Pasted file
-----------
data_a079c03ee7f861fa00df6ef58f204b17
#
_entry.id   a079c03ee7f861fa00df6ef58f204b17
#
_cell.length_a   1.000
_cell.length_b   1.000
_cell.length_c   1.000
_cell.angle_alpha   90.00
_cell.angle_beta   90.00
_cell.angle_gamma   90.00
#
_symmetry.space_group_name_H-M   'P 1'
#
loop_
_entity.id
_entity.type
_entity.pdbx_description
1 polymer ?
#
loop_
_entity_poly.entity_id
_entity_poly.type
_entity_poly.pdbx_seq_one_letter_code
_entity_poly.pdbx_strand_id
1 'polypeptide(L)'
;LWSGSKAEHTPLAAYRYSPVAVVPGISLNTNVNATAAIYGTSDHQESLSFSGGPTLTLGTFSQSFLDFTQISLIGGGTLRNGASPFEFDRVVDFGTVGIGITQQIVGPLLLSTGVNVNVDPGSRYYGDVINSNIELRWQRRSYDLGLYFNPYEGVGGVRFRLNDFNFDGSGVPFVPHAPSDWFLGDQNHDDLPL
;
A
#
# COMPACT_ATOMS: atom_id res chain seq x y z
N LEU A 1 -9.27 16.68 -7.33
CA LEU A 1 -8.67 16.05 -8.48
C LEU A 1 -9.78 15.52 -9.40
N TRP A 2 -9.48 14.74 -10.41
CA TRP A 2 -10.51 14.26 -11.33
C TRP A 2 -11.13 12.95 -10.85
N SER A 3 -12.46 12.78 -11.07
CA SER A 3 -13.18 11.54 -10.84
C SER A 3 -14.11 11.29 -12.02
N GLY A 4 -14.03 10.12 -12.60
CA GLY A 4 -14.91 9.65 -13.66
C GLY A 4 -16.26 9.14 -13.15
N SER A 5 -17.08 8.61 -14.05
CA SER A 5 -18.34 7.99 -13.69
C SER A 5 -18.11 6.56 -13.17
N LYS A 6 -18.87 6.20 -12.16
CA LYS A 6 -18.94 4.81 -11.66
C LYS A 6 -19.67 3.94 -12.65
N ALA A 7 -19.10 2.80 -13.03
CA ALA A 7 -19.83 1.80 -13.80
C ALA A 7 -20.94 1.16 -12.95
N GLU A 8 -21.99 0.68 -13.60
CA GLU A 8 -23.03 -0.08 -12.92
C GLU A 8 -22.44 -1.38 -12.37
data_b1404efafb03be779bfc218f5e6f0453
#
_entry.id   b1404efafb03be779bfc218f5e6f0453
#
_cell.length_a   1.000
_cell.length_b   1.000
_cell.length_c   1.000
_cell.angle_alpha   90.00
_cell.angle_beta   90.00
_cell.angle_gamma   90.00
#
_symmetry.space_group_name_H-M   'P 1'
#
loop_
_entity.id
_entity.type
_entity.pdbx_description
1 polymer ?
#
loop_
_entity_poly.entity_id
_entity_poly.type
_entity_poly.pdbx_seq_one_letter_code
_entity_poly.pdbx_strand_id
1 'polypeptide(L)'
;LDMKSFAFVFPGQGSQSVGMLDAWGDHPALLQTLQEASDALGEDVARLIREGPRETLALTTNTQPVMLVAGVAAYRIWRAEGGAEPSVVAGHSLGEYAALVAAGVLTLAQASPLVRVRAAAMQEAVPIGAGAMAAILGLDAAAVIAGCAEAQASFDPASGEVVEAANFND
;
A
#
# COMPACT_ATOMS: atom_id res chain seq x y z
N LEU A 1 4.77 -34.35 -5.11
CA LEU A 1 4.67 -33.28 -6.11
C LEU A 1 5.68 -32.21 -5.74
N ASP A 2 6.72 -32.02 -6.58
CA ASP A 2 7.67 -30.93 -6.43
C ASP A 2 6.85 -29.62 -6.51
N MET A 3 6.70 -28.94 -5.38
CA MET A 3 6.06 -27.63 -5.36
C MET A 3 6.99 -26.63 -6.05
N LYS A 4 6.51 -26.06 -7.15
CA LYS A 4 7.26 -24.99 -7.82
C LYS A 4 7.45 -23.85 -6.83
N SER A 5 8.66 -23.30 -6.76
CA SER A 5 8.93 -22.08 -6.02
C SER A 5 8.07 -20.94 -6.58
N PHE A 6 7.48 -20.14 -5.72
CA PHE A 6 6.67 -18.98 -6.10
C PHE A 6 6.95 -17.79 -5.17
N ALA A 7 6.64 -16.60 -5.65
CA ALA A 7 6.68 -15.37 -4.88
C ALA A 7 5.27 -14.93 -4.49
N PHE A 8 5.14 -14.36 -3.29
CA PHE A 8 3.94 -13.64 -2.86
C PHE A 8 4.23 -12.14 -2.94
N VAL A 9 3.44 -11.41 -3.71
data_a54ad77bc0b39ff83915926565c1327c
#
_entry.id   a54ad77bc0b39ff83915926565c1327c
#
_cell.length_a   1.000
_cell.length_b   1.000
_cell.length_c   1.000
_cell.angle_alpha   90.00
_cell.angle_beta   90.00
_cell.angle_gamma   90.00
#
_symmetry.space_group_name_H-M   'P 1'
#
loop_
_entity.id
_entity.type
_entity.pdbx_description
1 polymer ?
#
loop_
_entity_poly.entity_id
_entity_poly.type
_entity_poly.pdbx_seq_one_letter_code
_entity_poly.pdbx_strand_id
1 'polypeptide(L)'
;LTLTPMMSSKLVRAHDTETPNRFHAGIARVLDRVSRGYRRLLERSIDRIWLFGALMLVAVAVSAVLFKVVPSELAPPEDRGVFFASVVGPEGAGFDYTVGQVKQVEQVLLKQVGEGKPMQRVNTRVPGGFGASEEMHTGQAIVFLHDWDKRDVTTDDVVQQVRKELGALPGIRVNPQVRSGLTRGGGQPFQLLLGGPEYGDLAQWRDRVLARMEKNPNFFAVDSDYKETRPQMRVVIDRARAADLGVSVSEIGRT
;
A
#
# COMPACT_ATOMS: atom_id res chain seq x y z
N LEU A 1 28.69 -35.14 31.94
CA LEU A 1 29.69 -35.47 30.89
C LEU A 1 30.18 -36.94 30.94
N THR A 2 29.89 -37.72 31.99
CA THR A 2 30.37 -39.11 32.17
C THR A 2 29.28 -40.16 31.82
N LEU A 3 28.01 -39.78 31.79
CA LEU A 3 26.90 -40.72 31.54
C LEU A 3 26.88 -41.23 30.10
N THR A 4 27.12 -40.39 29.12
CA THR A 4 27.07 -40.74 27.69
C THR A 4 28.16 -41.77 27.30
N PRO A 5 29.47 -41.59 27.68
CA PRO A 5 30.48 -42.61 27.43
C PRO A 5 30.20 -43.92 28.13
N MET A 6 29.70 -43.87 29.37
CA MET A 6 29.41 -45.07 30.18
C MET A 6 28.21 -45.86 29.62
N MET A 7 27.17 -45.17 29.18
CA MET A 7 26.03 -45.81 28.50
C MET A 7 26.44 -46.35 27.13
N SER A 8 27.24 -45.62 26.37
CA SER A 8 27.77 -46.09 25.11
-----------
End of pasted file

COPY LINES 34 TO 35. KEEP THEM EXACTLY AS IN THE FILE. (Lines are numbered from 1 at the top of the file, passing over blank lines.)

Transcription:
N TRP A 2 -9.48 14.74 -10.41
CA TRP A 2 -10.51 14.26 -11.33